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Actively monitor space

by Anonymous Monk
on Aug 07, 2012 at 11:50 UTC ( #985949=perlquestion: print w/ replies, xml ) Need Help??
Anonymous Monk has asked for the wisdom of the Perl Monks concerning the following question:

Hello all. I currently work in a setting where I have access to cluster style computing. We have recently been having a lot of issues with jobs filling up all available disk space. I was wondering if someone knows the best way to actively monitor disk space and if there is a way to pause or otherwise modify submitted jobs to halt processes before the disk quota is reached.

Currently I am just using the  df -H command to check how much space is available, and I could see maybe coding this into a bash script but I feel like a perl script designated for this task would be more useful. Does anyone know of any modules or methodologies that would be useful for me to actively monitor disk space and take actions on currently running processes if neccessary? I am very much a noob, so please bare with me if my question lacks appropriate detail. Thank you for your time!

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Re: Actively monitor space
by RichardK (Priest) on Aug 07, 2012 at 12:05 UTC

    You didn't say exactly what OS you're using, but have you might try using quota, it should be built into your version of linux/unix and you just have to configure it & turn it on.

    A quick google search will turn up lots of info about "linux quota" for example, or ask your local sysop.

Re: Actively monitor space
by Jenda (Abbot) on Aug 07, 2012 at 12:17 UTC

    I don't think there is or can be anything general. This is something the system accepting and scheduling the jobs has to do. If you have the source code, find the best places where a disk space check could be added and jobs either rejected or postponed. If there is a way to "pause or otherwise modify submitted jobs" it depends on the scheduler. If we don't know what do you use, we can't help.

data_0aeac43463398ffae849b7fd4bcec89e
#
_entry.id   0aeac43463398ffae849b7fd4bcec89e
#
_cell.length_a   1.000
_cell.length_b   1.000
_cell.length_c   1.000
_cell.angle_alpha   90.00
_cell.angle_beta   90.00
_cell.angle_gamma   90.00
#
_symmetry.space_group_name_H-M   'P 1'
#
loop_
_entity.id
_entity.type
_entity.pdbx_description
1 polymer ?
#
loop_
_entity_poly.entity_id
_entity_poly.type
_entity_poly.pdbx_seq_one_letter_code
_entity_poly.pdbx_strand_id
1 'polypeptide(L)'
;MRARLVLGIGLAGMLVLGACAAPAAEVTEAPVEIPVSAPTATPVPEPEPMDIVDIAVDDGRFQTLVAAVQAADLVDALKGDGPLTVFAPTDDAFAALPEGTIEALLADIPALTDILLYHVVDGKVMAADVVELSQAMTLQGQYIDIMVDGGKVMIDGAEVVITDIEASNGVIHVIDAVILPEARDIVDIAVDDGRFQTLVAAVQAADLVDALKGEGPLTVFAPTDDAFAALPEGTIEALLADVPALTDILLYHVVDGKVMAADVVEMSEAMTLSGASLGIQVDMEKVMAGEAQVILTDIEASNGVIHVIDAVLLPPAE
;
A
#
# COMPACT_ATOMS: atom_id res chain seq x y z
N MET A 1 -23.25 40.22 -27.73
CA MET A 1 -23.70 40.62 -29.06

Also keep in mind that blindly pausing all jobs might not help. There may be jobs producing a lot of data, jobs using lots of temporary space, but also jobs that aggregate data produced by other jobs and if you pause those, you are eventually going to run out of space anyway as there will be nothing that'd clean up the produced intermediary results. You need to know the scheduler and you need to know the jobs!

    Jenda
    Enoch was right!
    Enjoy the last years of Rome.

Re: Actively monitor space
by sundialsvc4 (Abbot) on Aug 07, 2012 at 12:55 UTC

    There are many job-monitor systems out there for Unix and Linux, and one of the things they can regulate is “expected disk-space usage.”   But they really can’t observe how much disk space any particular job is using, nor can they necessarily regulate it (even with quota).   You need to know the jobs.

    Many shops try to do job scheduling with crontabs, and they get into trouble because you really can’t predict the completion-time of one unit of work.   You wind up either wasting time or doubling-up on resources.

    So-called “workflow monitoring” systems can be surprisingly effective.   The various components of what we call “jobs” can in fact all run as child-processes of a parent that is simply forking children and waiting for them to complete.   Heck, if the workflow is predictable and unchanging, that can be how you run jobs with a great deal of control, e.g. driven by a Perl script.   All the work is done under the auspices of one parent pid.

Re: Actively monitor space
by ww (Bishop) on Aug 07, 2012 at 13:48 UTC

    Clumsy pseudo-pseudo-code... from one who doesn't work with clusters... nor have any ken of their peculiarities, but could something like this conceivably work?

    # monitor disk space in a cluster # create @list_machines -- which do you need to check my $i = 0; # create counter (flag) for $_(@list machines) { my $machine = $_; # select machine # This and the next line == +the WEAK POINTS? # log in/open $machine # if necessary, my @dirs = selection of dirs to check for change my $dir (@dirs) { readdir the dirs in preceding line; # dir /as for win + to obtain dir of all files in all subdirs write dir results to local RAM file, $dir.$machine.$i $i++; if ( $i == 2 ) { $i = 0; } next; } } sleep (some amount of time); for $_(@list machines) { my $machine = $_; # select machine if ( (exists $dir.$machine.0) && (exists $dir.$machine.1) ) { compare those two files (diff, df, pure-perl list comparison) ...PROFIT... } }
Re: Actively monitor space
by bfdi533 (Pilgrim) on Aug 08, 2012 at 03:38 UTC

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